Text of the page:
Dr. Ernst Abbé of Zeiss first described this error. Abbé error occurs when the measuring point of interest is displaced from the true measuring scale location, and when angular errors exist in the positioning system.* Abbé error makes the indicated position either shorter or longer than the true position, depending on the angular offset.
Abbé error =
(Offset distance) ×
(Tangent of offset angle)
If the angle is measured in radians then the equation is simply
Abbé error =(Angle) × (Offset)
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A small angular error with a large offset, such as you find on stacked XY stages, can lead to multiplication of the scale inaccuracy. In other words, a measuring scale provides correct position information only at the site where the measuring head attaches.
A motion stage with precision roll characteristics, for example, shows typical angular errors of about ±5 arc sec. (1 arc sec = 1/3,600 deg or about 5 μrad.) For a distance of 100 mm between load and scale, this results in a positioning error of ±2.5 mm!
For extremely accurate applications, the laser-interferometer positioning feedback system with plane mirrors is the best choice. The wavelength of a helium- neon laser, 632.8 nm, serves as a standard. A nanometer is 1 × 10-9 meter. Accuracy of about ±0.1 mm/m for a stabilized laser source is possible, with resolution up to λ/1,024 or 0.617 μm. Lambda (λ) is the wavelength of light.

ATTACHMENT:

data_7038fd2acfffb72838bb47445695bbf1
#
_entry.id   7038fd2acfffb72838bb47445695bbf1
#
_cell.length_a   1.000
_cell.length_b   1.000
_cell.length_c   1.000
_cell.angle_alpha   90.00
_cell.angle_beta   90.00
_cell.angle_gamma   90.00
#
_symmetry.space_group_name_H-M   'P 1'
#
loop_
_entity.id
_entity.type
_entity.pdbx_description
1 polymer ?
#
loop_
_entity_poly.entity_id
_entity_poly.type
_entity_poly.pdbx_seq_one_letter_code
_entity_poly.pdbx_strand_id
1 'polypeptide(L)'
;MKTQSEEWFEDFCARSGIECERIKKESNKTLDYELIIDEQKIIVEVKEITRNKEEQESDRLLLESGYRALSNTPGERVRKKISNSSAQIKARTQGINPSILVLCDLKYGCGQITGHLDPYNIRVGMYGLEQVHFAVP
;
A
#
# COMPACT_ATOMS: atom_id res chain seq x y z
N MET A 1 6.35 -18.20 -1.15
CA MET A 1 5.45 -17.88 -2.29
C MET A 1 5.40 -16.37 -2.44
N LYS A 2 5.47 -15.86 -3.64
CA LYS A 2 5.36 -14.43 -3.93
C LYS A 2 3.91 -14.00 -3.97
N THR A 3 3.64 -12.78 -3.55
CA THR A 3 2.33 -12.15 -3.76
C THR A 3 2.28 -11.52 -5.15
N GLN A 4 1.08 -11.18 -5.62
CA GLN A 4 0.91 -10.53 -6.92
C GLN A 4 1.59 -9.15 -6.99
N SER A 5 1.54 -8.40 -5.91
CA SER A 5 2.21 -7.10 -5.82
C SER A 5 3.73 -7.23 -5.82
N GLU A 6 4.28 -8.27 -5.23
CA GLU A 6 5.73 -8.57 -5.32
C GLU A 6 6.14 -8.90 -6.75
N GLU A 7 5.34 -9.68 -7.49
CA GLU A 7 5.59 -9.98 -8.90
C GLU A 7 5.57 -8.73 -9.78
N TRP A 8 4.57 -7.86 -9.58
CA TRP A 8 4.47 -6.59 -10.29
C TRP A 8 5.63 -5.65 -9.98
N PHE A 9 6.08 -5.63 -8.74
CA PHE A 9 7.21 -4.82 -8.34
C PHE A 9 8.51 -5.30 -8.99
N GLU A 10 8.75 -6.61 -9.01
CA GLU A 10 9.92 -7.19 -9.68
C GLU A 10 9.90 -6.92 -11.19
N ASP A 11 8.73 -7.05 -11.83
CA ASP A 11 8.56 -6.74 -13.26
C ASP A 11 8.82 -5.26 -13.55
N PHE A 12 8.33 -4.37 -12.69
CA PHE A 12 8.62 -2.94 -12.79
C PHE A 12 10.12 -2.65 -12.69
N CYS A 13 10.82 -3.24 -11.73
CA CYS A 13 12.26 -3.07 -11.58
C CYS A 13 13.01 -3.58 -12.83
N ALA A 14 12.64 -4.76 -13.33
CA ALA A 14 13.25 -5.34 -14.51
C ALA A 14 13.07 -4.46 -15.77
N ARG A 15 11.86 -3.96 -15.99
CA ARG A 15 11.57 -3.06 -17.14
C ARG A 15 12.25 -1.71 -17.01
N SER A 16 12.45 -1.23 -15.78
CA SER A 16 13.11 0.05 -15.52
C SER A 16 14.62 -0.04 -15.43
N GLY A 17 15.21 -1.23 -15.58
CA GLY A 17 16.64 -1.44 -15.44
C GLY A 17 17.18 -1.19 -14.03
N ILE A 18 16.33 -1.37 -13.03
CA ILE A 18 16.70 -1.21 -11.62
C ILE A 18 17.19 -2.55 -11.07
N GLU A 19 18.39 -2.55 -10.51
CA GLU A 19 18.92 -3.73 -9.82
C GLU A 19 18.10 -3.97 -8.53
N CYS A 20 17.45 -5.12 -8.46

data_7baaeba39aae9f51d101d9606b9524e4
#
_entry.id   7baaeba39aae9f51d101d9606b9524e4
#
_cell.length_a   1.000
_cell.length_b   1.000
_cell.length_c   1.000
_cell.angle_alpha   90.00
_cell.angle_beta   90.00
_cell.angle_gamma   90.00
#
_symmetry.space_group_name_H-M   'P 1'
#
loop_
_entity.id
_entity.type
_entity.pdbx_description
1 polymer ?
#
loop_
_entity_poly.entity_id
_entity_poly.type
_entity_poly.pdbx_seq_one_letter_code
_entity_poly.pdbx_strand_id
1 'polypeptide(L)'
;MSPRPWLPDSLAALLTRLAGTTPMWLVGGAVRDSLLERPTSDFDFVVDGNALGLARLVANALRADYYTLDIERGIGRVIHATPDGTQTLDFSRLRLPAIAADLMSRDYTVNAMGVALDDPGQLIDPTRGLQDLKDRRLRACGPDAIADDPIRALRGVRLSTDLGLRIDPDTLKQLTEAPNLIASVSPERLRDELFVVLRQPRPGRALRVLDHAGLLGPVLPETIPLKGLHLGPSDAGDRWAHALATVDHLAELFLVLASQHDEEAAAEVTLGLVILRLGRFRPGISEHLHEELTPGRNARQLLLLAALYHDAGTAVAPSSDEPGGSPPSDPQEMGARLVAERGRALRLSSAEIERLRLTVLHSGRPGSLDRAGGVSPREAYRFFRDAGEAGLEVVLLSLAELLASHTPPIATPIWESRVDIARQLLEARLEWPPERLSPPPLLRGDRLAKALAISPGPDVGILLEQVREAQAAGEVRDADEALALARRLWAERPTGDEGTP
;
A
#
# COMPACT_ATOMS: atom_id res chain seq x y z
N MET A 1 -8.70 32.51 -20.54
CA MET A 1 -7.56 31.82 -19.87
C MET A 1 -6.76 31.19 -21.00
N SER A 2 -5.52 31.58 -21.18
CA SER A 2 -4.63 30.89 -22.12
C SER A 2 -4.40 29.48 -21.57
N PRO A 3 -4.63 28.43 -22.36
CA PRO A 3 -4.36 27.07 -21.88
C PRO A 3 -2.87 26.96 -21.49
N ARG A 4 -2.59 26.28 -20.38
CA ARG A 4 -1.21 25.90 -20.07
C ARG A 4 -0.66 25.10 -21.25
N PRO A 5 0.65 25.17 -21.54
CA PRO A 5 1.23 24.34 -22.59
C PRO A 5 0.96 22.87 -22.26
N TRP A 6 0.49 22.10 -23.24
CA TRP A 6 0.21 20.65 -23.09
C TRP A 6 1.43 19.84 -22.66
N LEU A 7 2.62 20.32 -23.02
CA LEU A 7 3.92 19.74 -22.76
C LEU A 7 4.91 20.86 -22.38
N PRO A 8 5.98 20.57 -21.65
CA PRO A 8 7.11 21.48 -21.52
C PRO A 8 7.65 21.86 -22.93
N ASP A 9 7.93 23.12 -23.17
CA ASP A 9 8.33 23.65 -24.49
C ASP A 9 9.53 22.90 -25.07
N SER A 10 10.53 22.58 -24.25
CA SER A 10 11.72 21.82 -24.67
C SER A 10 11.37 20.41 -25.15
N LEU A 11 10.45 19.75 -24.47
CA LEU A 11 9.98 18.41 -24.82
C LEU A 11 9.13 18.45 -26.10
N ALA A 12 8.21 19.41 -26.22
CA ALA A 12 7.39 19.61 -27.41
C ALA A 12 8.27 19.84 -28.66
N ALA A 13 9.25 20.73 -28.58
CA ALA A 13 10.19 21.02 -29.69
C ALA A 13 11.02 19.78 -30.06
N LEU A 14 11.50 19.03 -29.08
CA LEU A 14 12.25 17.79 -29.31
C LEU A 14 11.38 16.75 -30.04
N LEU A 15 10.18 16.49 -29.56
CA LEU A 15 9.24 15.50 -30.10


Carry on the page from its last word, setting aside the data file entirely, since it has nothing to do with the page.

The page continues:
A main advantage is that the mirrors can be at the site of the load; that is, where the precision is truly important. Abbé errors are eliminated. Mirror flatness, typically in the submicron range, determines the linearity with which the slide moves.
In addition, because the motion for an XY stage is referenced to a fixed point outside the plane of motion, feedback compensates automatically for any out-of-squareness of the XY system (see Figure 2) because it keeps the slide at a fixed distance.
The wavelength of light in air depends on the speed of light in air, which is a function of air temperature, pressure, and relative humidity, among other things. When you use a measuring scale, a temperature change results in measurement errors because of expansion of the scale material. Typical expansion coefficients for glass and steel scales are 8 and 10 mm/m per deg K. With a laser interferometer, where a stable environment cannot be maintained, you can correct for atmospheric changes with optional automatic compensation components.
Figure 3 compares important properties of position-measuring systems.
Preston Miller is Senior Engineer, Anorad Corp., Hauppauge, N.Y. He holds a B.S. in Industrial Technology from Eastern Michigan University, and has 14 years’ experience in industrial controls and laser system design. Mat Lammers is Director of Anorad B.V., Valkenswaard, The Netherlands. He holds an M.S. in Mechanical Engineering from the University of Eindhoven, and has 9 years’ experience in the design and construction of high-accuracy air-bearing machines.
*For more about Abbé error, see PTD, “Precision XY Positioning: Tougher Demands Breed New Technologies,” 4/92, p. 37.